Clinical Genetics

Clinical geneticists diagnose, treat and manage who have, or are at risk of having, genetic or inherited conditions. The science of genetics, genetic counselling and syndrome identification, enable clinical geneticists to provide patients and their families with genetic information which enhances the health management of those patients over the course of their life. Conditions commonly treated by clinical geneticists include muscular dystrophy, chromosome disorders, cystic fibrosis, intellectual or developmental disability, birth defects, still births, early infant death and some forms of cancer.

As a clinical geneticist I work with patients and families to obtain diagnoses, direct clinical management, and provide clarification about genetic risk. Clinical geneticists are skilled in clinical phenotyping and interpreting genetic test results. With advances in genetic technology and clinically available testing, we now have more sophisticated tools to help achieve these outcomes for patients.

Professor Julie McGaughran
Clinical Geneticist

Clinical Practice

Clinical geneticists work within both public and private facilities, working collaboratively with other health professionals to provide care for their patients. Services commonly provided by clinical geneticists include diagnosis of genetic conditions and disorders, gene testing, genetic counselling and screening of newborn babies or second trimester foetuses for selected genetic conditions.

Statistics and information - Clinical Genetics

Number of specialists - QLD

Number of new fellows - QLD

Number of specialists - AUS

Number of new fellows - AUS

Average weekly hours

Average Age

% Aged 60+

25% of 2018 workforce intend to retire by 2028

Proportion Female/Male - QLD


Location - QLD

Major cities

Public/Private QLD


Number of trainees - QLD

Number of new trainees - QLD

Number of trainees - AUS

Number of new trainees - AUS

2020 QLD Training Program Selections (First Year)

Eligible Applications Received
Applicants Selected

The data on this page compares the number of applicants that were selected to commence their first year of training in Queensland in 2020 to the total number of eligible applications*

The data was sourced from the relevant medical specialist college, or from selection committees coordinated by a Queensland Health pathway/network, or an individual facility.


This data reflects a point in time figure for the selection of applicants commencing the first year of an accredited training program in the 2020 clinical year.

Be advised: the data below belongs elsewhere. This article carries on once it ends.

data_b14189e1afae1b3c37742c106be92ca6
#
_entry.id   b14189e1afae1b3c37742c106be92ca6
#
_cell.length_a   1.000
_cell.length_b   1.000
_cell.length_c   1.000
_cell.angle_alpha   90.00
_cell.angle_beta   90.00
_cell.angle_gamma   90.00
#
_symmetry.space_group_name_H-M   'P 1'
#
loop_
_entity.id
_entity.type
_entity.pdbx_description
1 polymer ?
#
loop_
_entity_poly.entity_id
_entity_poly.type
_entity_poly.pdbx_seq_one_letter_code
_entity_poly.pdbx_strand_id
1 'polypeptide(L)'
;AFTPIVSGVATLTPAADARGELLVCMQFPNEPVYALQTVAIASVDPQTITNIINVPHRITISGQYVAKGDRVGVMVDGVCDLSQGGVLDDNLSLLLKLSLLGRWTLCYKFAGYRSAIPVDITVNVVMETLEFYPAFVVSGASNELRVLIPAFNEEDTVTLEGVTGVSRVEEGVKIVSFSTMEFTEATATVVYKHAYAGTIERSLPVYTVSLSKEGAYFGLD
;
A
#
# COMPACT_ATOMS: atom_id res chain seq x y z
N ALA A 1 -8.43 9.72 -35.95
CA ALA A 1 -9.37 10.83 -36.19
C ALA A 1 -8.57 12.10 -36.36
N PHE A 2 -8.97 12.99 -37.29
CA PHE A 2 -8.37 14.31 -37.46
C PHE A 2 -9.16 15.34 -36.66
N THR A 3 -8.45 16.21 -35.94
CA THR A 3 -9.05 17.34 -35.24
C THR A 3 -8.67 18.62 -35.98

The collection of the selection data occurred prior to the declaration of a public health emergency in Queensland due to the COVID-19 pandemic (29 January 2020).

* eligible applications are determined by selection committees according to the eligibility criteria and required documentation prescribed by the relevant medical specialist college.

The data on this page compares the number of applicants that were selected to commence their first year of training in Queensland in 2020 to the total number of eligible applications.

See more.

PGY new trainees - QLD

Proportion Female/Male - QLD


Length of Training

6 years full-time (3 years basic training, 3 years advanced training)

Method of Allocation

College-selected trainees may be allocated to a training post by:

  • College
  • Queensland Health pathway/network (centrally coordinated)
  • Queensland Health facility (accredited for training)

Training and assessment summary

For detailed information in relation to training and assessment requirements, please contact RACP.

Training program overview

Clinical genetics advanced training may be undertaken following completion of requirements for basic training with the Royal Australasian College of Physicians (RACP). Clinical genetics training incorporates work-based learning and assessments, with the curriculum including programs in genetic metabolic medicine and cancer genetics. Successful trainees will attain the qualification of FRACP with accreditation to practise as a Clinical Geneticist in Australia or New Zealand.


Applicants must hold current medical registration, have completed RACP basic training requirements and have secured appointment to an appropriate advanced training position.


Minimum 40% of full-time commitment. Training must be completed within 8 years.

Interrupted training

Allowed. Interruptions of more than 12 continuous months may require additional assessments (determined on a case-by-case basis). Interruptions of more than 24 continuous months may require additional training time and/or assessments (determined on a case-by-case basis).

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Regional Training Pathways